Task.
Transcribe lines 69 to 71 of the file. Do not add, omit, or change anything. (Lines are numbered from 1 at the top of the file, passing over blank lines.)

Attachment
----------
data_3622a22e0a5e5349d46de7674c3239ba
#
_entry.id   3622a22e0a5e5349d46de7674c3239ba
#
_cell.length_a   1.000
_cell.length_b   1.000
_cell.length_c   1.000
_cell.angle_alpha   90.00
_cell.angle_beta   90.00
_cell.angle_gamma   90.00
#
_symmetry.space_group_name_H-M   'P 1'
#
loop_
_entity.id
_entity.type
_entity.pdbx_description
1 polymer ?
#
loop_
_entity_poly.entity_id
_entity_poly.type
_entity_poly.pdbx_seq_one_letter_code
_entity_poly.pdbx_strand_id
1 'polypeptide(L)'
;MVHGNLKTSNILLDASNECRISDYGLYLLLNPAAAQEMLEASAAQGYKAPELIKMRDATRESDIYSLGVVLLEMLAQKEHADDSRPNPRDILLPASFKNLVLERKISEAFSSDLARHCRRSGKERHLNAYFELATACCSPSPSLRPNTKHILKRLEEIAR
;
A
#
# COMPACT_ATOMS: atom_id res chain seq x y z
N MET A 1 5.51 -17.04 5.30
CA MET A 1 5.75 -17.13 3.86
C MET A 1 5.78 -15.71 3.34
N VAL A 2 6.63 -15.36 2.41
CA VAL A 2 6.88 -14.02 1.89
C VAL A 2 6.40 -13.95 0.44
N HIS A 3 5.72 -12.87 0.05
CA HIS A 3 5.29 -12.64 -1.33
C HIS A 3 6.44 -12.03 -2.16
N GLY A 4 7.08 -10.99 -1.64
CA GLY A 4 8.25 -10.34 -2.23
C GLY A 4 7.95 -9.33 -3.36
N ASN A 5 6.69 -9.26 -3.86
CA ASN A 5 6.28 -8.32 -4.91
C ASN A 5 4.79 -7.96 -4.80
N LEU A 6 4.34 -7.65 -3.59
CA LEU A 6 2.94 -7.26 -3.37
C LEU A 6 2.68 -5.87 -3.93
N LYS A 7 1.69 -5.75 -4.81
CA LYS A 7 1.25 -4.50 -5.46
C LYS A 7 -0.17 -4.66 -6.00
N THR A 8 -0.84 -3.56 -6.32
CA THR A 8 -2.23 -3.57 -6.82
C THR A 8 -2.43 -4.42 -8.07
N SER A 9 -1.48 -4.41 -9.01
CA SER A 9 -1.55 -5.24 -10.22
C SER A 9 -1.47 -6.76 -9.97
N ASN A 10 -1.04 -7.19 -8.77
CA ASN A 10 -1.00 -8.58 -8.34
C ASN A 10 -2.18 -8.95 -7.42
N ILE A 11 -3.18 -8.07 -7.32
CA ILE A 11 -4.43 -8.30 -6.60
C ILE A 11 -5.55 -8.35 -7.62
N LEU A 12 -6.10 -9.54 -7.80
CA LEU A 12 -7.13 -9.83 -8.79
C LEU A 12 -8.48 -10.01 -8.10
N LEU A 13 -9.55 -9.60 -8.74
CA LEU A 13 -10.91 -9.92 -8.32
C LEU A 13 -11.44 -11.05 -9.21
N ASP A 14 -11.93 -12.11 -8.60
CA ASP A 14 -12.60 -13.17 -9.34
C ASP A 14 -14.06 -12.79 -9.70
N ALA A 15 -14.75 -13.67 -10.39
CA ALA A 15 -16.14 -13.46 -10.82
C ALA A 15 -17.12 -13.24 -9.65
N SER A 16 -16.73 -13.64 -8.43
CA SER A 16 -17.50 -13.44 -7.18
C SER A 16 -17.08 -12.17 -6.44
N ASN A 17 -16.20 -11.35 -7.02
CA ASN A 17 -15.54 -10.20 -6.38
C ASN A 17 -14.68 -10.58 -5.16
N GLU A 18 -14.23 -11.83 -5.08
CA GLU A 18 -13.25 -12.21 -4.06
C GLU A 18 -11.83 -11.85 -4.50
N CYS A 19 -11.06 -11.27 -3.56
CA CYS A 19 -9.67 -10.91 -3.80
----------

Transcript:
C LEU A 13 -11.44 -11.05 -9.21
N ASP A 14 -11.93 -12.11 -8.60
CA ASP A 14 -12.60 -13.17 -9.34